Bringing the field to students with ‘Virtual Field Geology’

Newswise – Geologists at the University of Washington set out to create computerized field experiences long before the outbreak of the COVID-19 pandemic. Juliet Crider, a UW associate professor of earth and space sciences, first received a grant from the National Science Foundation to send a former graduate student and a drone to photograph an iconic geological site in Pennsylvania and pilot a new approach to field geology.

Her team has now completed a virtual field visit to the site, the Whaleback Anticline, where decades of coal mining have exposed 300-million-year-old folds in the bedrock. During the pandemic, a pilot version of the web-based tool and a version that allows people to wear virtual reality headsets to explore a geologic site just launched have been used. A UW field class used both tools in a summer college course that combined virtual and in-person field trips for the first time.

The UW Virtual Field Geology project has many goals: to make field experiences in geology more accessible to more people; document geologic terrain sites that may be threatened by erosion or development; offer virtual “dry” experiences that complement field courses and help new students acclimate to the field; and allow scientific collaborators to virtually visit the field and explore it together.

Max Needle, a UW doctoral student in earth and space sciences, used his knowledge of geology to develop the virtual field experience. He is the lead author of an article published this fall that introduces the first two sites: the Whaleback site and a fictitious site called “Fold Islands.”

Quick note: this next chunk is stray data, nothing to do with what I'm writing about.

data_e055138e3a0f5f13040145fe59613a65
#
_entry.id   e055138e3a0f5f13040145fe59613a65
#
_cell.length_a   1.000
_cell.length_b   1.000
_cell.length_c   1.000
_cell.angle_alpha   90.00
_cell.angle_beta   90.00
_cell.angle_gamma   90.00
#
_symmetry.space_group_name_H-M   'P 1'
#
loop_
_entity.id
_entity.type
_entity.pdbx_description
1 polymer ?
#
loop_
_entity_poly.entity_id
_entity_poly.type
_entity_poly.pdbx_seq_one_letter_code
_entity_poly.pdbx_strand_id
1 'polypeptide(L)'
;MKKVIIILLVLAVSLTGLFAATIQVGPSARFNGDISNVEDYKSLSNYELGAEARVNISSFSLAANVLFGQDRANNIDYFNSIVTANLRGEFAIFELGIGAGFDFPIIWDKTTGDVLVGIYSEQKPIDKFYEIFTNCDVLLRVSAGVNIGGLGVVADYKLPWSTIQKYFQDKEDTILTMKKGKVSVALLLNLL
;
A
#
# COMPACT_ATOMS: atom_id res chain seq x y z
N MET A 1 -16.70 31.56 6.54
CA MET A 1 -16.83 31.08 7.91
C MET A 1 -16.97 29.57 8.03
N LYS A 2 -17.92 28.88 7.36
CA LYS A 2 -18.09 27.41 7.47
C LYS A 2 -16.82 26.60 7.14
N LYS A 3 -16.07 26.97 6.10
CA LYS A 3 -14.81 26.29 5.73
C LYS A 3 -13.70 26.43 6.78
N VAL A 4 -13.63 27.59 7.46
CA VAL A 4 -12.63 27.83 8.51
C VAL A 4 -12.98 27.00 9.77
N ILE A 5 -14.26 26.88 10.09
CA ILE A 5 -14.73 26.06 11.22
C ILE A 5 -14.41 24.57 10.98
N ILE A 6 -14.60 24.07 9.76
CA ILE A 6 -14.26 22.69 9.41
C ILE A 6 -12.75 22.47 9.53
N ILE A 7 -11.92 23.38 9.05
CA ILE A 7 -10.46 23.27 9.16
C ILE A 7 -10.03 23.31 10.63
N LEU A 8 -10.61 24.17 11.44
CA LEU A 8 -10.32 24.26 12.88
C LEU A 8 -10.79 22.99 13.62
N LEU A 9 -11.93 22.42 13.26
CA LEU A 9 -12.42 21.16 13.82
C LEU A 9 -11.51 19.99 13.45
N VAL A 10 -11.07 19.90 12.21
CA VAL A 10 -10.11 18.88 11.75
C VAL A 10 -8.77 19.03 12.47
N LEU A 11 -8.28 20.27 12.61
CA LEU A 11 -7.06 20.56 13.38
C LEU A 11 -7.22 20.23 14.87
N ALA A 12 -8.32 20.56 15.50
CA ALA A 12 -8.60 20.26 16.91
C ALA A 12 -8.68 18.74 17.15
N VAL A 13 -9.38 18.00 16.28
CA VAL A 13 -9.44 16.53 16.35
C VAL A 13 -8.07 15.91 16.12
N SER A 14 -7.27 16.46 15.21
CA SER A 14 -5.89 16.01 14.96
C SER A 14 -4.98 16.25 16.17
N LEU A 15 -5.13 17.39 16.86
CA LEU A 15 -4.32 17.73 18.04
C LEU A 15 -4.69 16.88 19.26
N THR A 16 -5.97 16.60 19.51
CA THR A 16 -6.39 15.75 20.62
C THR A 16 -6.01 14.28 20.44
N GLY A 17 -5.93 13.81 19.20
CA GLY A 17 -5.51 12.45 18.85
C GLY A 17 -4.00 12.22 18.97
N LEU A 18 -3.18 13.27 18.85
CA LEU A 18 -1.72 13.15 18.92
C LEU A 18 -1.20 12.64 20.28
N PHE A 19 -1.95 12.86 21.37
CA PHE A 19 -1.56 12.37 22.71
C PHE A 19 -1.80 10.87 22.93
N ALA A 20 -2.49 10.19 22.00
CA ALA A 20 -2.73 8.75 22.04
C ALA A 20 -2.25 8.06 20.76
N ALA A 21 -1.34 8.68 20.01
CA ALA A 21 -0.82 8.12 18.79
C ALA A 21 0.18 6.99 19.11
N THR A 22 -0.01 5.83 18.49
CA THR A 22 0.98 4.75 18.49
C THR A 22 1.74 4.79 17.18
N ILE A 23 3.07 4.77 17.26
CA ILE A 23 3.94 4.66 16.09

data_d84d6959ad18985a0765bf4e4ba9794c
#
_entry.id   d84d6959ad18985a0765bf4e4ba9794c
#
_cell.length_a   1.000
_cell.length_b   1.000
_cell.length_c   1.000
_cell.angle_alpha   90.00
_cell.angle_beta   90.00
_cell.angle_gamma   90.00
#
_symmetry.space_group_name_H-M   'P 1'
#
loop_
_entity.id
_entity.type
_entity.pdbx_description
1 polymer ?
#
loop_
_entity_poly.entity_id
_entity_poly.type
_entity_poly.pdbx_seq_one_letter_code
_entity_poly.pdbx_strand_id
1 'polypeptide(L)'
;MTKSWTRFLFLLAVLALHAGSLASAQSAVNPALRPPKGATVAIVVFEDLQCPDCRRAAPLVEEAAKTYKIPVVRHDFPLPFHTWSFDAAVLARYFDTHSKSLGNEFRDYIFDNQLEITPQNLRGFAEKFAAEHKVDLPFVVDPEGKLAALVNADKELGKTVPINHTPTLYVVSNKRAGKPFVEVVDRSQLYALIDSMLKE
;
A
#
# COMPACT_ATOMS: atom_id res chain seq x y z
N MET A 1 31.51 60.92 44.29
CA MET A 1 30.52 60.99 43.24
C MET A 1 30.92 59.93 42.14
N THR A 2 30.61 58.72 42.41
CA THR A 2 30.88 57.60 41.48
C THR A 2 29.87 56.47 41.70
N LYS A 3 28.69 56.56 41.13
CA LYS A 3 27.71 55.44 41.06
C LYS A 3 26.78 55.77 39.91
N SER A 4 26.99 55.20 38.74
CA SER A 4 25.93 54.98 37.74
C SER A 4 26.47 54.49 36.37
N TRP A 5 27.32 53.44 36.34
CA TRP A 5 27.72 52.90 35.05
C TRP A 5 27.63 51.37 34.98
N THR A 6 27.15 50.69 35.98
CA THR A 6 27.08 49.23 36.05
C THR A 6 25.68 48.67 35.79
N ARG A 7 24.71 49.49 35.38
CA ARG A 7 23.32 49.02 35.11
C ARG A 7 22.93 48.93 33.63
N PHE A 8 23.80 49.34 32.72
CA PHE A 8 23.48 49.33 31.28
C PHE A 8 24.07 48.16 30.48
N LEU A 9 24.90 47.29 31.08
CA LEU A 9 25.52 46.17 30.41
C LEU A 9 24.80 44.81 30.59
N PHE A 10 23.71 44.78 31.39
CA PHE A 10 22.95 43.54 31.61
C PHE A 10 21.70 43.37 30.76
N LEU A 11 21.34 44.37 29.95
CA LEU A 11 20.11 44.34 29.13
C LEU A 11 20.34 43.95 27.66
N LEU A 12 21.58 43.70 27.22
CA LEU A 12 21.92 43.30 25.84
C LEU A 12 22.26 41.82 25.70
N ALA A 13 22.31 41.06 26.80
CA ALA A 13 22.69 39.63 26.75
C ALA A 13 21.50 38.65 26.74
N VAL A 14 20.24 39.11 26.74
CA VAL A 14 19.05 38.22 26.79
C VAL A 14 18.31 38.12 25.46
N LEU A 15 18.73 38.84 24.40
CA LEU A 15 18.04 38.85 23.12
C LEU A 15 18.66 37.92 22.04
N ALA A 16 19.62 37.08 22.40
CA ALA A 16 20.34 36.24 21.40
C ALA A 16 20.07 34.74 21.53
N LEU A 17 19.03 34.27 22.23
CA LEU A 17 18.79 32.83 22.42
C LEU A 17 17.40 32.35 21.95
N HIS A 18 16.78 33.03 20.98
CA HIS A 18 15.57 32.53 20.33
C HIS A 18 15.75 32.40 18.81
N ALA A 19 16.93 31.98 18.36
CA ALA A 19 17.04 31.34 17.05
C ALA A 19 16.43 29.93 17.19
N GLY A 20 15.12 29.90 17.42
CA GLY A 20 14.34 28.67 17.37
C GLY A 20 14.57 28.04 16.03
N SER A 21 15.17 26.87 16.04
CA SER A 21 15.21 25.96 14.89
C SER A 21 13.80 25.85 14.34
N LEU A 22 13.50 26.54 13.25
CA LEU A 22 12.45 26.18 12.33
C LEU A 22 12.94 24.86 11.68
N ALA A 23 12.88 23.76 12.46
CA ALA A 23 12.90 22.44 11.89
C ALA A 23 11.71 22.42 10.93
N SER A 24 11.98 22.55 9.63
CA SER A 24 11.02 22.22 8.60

“Virtual experiences provide access to more people, allow us to visit places that are completely inaccessible, and we think everyone can benefit from a new way to interact with field geology tools,” Needle said.

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Last summer, instead of the traditional six-week UW geology field course in Montana, the department held a hybrid version led by Crider and Cailey Condit, a UW assistant professor of earth and space sciences. She combined classroom instruction and digital experiences with day trips to many geological sites within driving distance of the Seattle campus.

“Moving forward, these virtual field trips will likely play a key role in making the geosciences more accessible and equitable,” Condit said. “They provide an opportunity for all students to begin experiencing remote fieldwork and learn about how vital the geological field context is to the geosciences.”

The pandemic changed the trajectory of the project. When field trips were canceled by COVID, the team put virtual reality programming on hold and focused on creating a web-based version that would be accessible to the most people as quickly as possible. Since its launch, the site has been accessed more than 1,700 times by UW undergraduates and shared with the geology teaching community around the world. The team recently completed the VR version.

Although people can now travel and gather, the team believes that virtual experiences could become part of the “new normal” for geological research and education.

“Part of improving access to the field is helping people know what to expect,” Crider said. “To the extent that we can help students anticipate both the outdoor experience and the science experience, then uncertainty and possibly anxiety is reduced and people can focus on educational goals.”